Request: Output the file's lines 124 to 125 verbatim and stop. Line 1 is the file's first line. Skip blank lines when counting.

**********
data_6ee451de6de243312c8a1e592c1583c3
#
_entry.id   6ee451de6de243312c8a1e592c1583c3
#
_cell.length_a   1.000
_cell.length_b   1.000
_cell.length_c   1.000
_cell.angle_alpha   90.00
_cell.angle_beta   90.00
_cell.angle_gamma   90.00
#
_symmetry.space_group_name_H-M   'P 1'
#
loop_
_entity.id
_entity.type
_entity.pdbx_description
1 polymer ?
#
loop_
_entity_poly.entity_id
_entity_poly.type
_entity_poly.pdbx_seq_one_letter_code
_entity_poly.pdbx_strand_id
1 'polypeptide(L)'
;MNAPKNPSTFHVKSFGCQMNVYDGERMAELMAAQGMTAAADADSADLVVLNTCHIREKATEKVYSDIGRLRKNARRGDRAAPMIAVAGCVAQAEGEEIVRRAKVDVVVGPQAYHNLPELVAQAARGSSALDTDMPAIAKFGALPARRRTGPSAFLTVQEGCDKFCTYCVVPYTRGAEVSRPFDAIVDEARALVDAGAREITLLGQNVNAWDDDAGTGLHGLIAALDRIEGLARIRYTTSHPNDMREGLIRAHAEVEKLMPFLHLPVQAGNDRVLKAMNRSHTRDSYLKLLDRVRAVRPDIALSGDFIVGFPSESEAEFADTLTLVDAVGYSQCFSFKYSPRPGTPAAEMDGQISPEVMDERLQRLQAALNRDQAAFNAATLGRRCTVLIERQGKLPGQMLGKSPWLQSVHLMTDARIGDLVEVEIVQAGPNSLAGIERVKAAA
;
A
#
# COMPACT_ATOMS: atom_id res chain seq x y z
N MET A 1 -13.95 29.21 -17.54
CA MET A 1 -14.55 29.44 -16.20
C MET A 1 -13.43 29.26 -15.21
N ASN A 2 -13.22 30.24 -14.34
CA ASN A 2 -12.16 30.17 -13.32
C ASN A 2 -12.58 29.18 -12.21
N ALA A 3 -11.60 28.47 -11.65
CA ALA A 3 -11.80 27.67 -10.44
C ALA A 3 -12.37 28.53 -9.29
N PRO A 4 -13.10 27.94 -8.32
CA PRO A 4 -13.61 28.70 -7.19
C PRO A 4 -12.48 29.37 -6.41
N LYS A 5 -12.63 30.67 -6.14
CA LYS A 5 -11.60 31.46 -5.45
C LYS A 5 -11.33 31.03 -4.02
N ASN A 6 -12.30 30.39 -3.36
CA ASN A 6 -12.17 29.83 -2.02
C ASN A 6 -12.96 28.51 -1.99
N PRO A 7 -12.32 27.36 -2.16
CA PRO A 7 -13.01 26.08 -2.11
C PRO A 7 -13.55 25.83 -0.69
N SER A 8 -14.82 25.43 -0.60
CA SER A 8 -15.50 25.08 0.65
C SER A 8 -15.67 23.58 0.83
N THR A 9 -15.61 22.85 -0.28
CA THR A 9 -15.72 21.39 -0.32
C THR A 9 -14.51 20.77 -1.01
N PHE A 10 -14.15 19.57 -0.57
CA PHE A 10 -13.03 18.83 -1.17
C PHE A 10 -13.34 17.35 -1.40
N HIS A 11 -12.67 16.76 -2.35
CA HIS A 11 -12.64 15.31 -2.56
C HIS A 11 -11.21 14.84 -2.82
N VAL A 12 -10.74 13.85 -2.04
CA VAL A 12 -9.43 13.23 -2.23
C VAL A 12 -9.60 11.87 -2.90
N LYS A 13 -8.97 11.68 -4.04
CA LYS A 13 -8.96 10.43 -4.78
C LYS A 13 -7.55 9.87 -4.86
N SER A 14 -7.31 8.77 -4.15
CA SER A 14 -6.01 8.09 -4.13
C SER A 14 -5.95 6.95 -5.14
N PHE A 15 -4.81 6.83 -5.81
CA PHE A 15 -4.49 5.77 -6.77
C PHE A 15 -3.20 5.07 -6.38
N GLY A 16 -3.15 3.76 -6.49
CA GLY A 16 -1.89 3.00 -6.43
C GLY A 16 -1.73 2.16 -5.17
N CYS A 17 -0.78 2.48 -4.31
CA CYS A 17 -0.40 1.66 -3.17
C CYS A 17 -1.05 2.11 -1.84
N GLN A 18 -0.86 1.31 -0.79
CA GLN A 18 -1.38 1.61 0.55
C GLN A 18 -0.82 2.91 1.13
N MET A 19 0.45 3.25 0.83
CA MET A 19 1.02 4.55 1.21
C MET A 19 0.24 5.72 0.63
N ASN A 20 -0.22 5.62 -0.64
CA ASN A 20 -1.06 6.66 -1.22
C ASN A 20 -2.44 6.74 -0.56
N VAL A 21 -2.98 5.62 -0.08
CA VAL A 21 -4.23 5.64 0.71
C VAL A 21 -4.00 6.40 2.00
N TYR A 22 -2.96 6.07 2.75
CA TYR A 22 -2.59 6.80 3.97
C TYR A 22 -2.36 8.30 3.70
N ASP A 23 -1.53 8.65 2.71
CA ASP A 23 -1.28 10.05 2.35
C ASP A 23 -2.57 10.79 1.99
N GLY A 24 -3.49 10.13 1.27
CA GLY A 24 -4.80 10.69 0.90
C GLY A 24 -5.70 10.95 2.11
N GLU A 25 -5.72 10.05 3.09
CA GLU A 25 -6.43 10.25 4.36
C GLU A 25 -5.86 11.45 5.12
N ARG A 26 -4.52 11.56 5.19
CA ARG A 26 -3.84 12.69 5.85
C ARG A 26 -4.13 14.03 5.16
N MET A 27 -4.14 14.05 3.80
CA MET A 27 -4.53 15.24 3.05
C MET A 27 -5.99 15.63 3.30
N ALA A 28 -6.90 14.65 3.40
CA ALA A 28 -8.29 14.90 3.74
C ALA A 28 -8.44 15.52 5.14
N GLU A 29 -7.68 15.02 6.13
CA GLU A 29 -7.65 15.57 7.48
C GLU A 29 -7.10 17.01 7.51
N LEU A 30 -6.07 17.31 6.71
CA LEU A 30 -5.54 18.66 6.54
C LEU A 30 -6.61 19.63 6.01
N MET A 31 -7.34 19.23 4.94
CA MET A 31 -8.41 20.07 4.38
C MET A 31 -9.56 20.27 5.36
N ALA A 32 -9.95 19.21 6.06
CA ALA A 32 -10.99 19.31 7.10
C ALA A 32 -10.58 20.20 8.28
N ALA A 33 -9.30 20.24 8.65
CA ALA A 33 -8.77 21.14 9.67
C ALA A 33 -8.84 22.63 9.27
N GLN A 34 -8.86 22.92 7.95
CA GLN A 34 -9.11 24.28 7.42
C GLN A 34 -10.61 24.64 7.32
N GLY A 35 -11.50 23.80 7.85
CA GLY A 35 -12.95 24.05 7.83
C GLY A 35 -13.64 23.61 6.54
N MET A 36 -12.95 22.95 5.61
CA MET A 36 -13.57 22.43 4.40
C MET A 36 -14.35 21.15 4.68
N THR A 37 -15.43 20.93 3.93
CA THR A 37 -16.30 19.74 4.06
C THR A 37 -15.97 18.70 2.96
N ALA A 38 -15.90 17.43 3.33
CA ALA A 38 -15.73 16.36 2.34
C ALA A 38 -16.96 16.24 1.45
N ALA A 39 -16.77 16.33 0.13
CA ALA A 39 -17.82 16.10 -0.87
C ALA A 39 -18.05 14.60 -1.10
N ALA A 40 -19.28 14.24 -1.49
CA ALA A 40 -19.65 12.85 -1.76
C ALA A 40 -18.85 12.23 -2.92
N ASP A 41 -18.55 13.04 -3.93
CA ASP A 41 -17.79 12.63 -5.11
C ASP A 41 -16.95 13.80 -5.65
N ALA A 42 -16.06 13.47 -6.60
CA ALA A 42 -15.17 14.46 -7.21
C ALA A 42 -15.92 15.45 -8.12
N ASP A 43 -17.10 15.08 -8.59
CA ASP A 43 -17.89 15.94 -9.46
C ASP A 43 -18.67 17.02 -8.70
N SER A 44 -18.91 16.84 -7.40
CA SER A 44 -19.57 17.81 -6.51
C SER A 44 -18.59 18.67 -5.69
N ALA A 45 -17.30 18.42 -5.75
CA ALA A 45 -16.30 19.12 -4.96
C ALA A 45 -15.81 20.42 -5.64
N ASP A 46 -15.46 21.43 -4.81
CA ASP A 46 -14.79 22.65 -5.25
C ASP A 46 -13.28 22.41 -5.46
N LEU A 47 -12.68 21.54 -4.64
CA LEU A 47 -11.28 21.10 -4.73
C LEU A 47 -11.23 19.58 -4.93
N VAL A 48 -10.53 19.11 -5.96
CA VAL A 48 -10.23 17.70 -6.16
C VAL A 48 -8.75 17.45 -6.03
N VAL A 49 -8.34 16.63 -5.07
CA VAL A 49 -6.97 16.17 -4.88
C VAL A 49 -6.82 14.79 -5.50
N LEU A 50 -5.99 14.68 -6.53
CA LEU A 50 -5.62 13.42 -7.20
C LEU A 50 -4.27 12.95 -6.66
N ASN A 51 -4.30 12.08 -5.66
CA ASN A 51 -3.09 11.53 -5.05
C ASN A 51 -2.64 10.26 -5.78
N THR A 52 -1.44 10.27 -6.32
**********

N ALA A 32 -9.95 19.21 6.06
CA ALA A 32 -10.99 19.31 7.10